When the first JD Wetherspoon opened for business in Muswell Hill, North London, in 1979, a then 24-year-old Tim Martin could never have imagined the empire he was on the verge of creating. Some 900 sites later and the Watford-based chain’s seat at the top table of the UK pub market is beyond dispute. The company has nine pubs under development in its current financial year but plans to open 30 in total before the 12-month period is out. And while JDW is still offloading sites that no longer fit its strategic requirement, the pace at which new launches are taking place suggests its target of 200 new pubs by 2020 is well on track.
The chain is not without its challenges, as Tim noted in the company’s most recent address to investors. Government announcements regarding the living wage have added considerable uncertainty to future financial projection in the pub trade, while the “huge” VAT and business rates disparity between pubs and supermarkets remains a fierce bone of contention. What is not in dispute is the rip-roaring growth in food sales that Tim has overseen during the last decade. Seven years ago, the group made 30% of sales from food and more than 65% from bar sales. Now it’s 37% and 60% respectively, and with the gap narrowing year-on-year the day when food sales outstrip the bar takings may not be as far away as many people think. With 50 million Lavazza coffees and teas, and 24 million breakfasts, sold per annum, Wetherspoons’ breakfast offering deserves a special mention — research from CGA Peach even shows it sells more breakfasts than Caffè Nero or Pret a Manger. “Our aim is to triple coffee and breakfast sales over the next 18 months,” says Tim.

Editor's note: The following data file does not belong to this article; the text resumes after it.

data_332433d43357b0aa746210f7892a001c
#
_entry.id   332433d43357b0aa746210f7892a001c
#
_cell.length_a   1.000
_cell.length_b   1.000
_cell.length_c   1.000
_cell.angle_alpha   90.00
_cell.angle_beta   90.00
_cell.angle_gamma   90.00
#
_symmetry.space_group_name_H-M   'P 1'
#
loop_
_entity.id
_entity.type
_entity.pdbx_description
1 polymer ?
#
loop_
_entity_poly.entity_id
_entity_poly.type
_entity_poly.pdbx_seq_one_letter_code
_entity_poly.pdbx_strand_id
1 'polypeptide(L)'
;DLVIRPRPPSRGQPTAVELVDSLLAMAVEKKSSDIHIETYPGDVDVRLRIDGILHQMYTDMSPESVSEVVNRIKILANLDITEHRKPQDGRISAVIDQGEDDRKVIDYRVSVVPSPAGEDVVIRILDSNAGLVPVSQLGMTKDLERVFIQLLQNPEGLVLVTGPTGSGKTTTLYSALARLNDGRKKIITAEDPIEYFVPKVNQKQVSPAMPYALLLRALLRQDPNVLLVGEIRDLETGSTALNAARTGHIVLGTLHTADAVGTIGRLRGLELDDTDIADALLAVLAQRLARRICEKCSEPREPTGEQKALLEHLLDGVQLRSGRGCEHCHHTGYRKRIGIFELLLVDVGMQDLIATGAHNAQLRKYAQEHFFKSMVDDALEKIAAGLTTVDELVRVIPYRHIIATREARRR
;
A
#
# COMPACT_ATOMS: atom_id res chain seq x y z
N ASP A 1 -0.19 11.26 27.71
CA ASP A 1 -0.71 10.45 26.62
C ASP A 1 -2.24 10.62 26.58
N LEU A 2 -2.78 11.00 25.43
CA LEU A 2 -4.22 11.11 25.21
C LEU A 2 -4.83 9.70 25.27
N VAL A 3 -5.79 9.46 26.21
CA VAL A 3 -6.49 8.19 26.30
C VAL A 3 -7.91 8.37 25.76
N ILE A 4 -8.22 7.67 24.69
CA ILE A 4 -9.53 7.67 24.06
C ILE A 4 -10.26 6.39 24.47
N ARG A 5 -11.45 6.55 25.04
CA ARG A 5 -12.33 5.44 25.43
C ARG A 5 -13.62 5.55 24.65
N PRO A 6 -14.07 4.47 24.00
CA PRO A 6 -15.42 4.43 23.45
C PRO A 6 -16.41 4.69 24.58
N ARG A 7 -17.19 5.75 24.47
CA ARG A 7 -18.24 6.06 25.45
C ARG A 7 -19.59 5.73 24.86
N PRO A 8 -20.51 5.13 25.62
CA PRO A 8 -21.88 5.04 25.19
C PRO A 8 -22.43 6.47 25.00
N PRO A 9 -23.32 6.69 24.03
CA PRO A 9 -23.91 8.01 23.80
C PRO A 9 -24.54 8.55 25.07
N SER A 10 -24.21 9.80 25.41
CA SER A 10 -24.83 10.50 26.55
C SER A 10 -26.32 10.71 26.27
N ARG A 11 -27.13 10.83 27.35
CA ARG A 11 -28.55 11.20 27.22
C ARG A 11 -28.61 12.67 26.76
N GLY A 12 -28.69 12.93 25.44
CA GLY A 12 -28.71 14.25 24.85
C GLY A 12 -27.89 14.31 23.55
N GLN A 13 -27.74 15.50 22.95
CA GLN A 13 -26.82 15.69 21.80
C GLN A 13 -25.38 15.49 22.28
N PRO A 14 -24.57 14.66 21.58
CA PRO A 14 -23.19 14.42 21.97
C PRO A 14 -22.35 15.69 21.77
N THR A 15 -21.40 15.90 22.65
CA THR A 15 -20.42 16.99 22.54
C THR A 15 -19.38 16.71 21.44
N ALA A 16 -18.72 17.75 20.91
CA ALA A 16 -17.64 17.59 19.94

With food sales rising, it is integral that JDW continues to invest in its kitchen estate. Gone are the days when a microwave and fryer were enough to cope with peckish customers hungry for a nibble to go with their pint. “It is an organisation that purchases on quality and specification rather than out and out price,” says one supplier to the chain.
“With the gap narrowing year-on-year, the day when food sales outstrip the bar takings may not be far away”